Thursday, November 29, 2012

How the Dace rescued Darter, an eyewitness account - Full text article

I know it's been previously posted, but since this story is probably not to be found anywhere else but the typewritten copy in my Grandfather's file cabinet, here's the fully Google-search-able text of the story of the U.S.S. DARTER on that fateful day, and the miraculous rescue by the sister sub U.S.S. DACE. It's a really good story and I want it to be "out there" on the world wide web, so on the off chance anyone else who has interest in this stuff is looking for info on this incredible story of danger and survival, here it is. With credit given to its original writer, an officer on board the U.S.S. DACE.


by Lieutenant Commander R. C. Benitez, USN

 The tomb-like silence that reigned in the conning tower was suddenly shattered by a series of explosions.  "Depth charges! Depth charges!" exclaimed one of the quartermasters.
"Depth charges, hell," said the Captain.  "Those are Darter torpedoes, and she's getting her licks into the Japanese fleet."

It was 0532 in the morning of October 23, 1944.  The above was part of the conversation that took place in the conning tower of the USS Dace, Submarine #247, as the first shot in the Battle for Leyte Gulf was fired by her sister ship in the wolfpack, the USS Darter.

The Dace and the Darter had left their forward base on October 3, 1944, on the second phase of a scheduled fifty-five day war patrol. Their destination was Palawan Passage, the body of water lying between the island of Palawan and that shoal-infested area of the South China Sea known as the Dangerous Ground.  Their mission was to guard the passage; to report all contacts; and to attack enemy ships.

The mission of the two submarines represented part of the over-all plan evolved by our high command to safeguard the landings to be made at Leyte.  Our leaders felt that the Japanese fleet, in an attempt to stem the tide of American island-hopping victories, would in all probability attack our Leyte beach-heads.  The problem was to determine the origin of the attack and the day on which it would take place.  As a partial solution to the problem, a line of submarines was stretched from the island of Palawan to the China coast, with the expectation that the Southern Japanese Fleet would pierce that line.  A submarine contact report, if received in time, would give the necessary warning and provide the necessary time in which to integrate the American task forces then plying the waters of the Philippines.  Once these mighty forces could be brought to bear against the Japanese fleet, there could be no doubt as to the outcome, and even the most pessimistic could foresee a sweeping American victory.  Submarines had proved their scouting value before.  Would they be equal to the occasion once more? Our high command fervently hoped so.

Passage to the area was uneventful.  Occasionally a Japanese patrol plane would force us down during the day, but the majority of the transit was made on the surface both day and night.  We arrived in the Palawan area on October 10.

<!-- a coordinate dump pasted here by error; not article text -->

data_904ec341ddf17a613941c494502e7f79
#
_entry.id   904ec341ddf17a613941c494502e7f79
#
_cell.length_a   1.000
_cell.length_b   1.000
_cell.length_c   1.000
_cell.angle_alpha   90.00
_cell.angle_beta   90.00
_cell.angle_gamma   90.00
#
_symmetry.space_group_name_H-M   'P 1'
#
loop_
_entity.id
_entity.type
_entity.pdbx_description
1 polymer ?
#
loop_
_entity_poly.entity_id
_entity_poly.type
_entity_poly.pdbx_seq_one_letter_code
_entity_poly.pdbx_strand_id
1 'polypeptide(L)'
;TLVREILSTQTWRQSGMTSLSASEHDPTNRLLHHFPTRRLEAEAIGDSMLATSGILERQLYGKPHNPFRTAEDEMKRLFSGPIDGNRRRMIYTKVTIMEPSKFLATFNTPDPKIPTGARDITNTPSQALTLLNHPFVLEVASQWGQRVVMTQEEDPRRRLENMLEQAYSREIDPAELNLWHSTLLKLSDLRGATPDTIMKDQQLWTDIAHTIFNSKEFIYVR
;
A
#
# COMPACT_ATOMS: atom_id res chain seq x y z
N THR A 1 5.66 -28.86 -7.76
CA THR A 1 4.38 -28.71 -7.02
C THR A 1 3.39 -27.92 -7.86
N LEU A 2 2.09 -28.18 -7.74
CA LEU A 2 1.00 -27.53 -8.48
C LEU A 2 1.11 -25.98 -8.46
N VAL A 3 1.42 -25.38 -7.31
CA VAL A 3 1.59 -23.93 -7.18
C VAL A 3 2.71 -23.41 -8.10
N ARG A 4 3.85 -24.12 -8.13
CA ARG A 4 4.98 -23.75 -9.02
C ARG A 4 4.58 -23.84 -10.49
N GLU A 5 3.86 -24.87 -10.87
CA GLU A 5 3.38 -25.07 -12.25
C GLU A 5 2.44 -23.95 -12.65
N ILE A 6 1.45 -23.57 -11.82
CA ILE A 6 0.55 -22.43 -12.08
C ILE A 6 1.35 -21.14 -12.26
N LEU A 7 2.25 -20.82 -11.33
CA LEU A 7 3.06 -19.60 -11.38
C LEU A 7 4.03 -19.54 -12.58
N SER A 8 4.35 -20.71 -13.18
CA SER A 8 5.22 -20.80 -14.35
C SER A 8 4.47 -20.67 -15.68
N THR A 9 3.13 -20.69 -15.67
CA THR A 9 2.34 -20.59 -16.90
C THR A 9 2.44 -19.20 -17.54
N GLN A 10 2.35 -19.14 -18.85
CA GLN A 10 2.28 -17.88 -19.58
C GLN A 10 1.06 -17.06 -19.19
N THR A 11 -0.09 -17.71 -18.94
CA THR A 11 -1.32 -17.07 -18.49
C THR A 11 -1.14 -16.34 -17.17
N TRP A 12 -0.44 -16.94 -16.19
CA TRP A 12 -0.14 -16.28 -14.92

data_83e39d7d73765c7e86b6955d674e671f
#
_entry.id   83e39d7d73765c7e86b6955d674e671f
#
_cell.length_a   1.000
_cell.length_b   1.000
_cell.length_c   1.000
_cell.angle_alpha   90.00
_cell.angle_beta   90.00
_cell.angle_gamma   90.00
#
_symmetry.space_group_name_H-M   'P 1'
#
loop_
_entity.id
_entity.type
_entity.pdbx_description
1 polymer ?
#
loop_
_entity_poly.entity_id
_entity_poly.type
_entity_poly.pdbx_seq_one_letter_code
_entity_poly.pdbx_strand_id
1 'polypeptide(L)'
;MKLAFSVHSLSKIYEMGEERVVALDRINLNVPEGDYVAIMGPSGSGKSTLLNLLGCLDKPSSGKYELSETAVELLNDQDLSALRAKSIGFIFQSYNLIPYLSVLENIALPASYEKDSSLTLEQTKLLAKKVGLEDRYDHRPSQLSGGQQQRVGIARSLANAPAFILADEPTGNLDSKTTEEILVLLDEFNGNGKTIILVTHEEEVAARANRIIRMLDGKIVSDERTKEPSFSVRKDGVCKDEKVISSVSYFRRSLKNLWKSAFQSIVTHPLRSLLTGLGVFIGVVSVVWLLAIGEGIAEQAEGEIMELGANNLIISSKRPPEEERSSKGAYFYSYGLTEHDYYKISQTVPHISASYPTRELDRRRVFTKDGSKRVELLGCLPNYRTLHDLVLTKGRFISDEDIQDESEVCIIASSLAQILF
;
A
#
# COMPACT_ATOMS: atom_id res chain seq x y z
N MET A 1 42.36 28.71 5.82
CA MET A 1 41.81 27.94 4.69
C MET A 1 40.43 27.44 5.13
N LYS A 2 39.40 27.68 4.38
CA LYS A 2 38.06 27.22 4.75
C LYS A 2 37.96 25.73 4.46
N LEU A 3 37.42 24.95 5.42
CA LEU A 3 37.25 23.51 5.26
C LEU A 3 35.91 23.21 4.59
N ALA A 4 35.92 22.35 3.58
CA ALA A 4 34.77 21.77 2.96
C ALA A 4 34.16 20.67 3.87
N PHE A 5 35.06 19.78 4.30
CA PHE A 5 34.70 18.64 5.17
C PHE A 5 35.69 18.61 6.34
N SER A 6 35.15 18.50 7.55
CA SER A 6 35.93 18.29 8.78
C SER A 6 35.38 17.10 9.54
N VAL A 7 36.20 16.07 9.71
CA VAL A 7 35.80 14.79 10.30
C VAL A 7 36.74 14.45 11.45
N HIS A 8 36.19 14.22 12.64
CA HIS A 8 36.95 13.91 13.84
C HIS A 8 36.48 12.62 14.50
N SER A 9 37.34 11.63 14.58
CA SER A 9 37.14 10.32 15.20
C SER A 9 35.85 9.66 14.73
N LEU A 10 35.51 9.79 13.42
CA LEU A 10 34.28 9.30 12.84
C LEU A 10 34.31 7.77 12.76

Endless days of routine patrol went by all too slowly.  The Darter was usually to the south, the Dace to the north of the passage.  Those were interminable days of constant periscope and surface watch.  Always waiting --- waiting for the tip of a mast; for the smudge of smoke on the horizon; for the radar contact that heralded the arrival of a target.  The days dragged on, their sameness only broken by the personal problems of eighty-five men imprisoned in a steel, cigar-shaped hull three hundred and eleven feet long.  Occasionally something happened to relieve the monotony that characterized our days.  For example....

One evening the Captain and the Executive Officer of the Dace, who shared the same stateroom, entered the room and were rather startled to see the Number One mess boy busily typing a letter on the ship's typewriter.  The typewriter was firmly secured on the Captain's desk.  A big, black cigar protruding from the boy's mouth gave forth big puffs of black smoke which had by this time entirely enveloped the room.  The colored boy, who was a favorite in the Dace because of his ever present good humor, personal bravery, and devotion to all hands, was unperturbed.  The Captain, with smoke-filled eyes, first peered at the mess boy, then at the typewriter, and finally at the cigar.  Then, after carefully surveying the situation, he said, "Really, my boy, I do not wish to inconvenience you.  But if it isn't too much trouble -- could I use my desk now?"

There is a doubt that the above would be an acceptable solution to a problem in a course in leadership.  However, it worked in the Dace.  From that day on the mess boy only used the desk when he knew that the Captain and the Executive Officer would be too busy in the conning tower or on the bridge to come below to the room.

Submarine warfare, however, was not characterized by eternal dullness.  During each war patrol something always happened to liven up the monotony, and this patrol was no exception.  One morning we finally sighted a convoy.  We were unable to close it during the day, but immediately after surfacing late the same afternoon we gave chase.  We regained contact near the Borneo coast and that night delivered a torpedo attack.  It was pitch black and the Japs never knew what hit them. We sank an oiler and a transport, and after lying low the next day we eventually returned to our patrol station in Palawan Passage.  We resumed our incessant vigil.

The morning of October 19 found both submarines on the surface.  Information was being exchanged between them when the tip of a mast was sighted by a Dace lookout.  The Darter had at the same time become aware of the stranger.  As if by a combined signal, but actually independent of each other, both ships submerged.  The stranger soon identified herself -- a Fubuki type destroyer -- and she was accompanied by one of her sisters.  Both submarines were apart from each other, yet we in the Dace knew that every one of our movements were being duplicated in the Darter.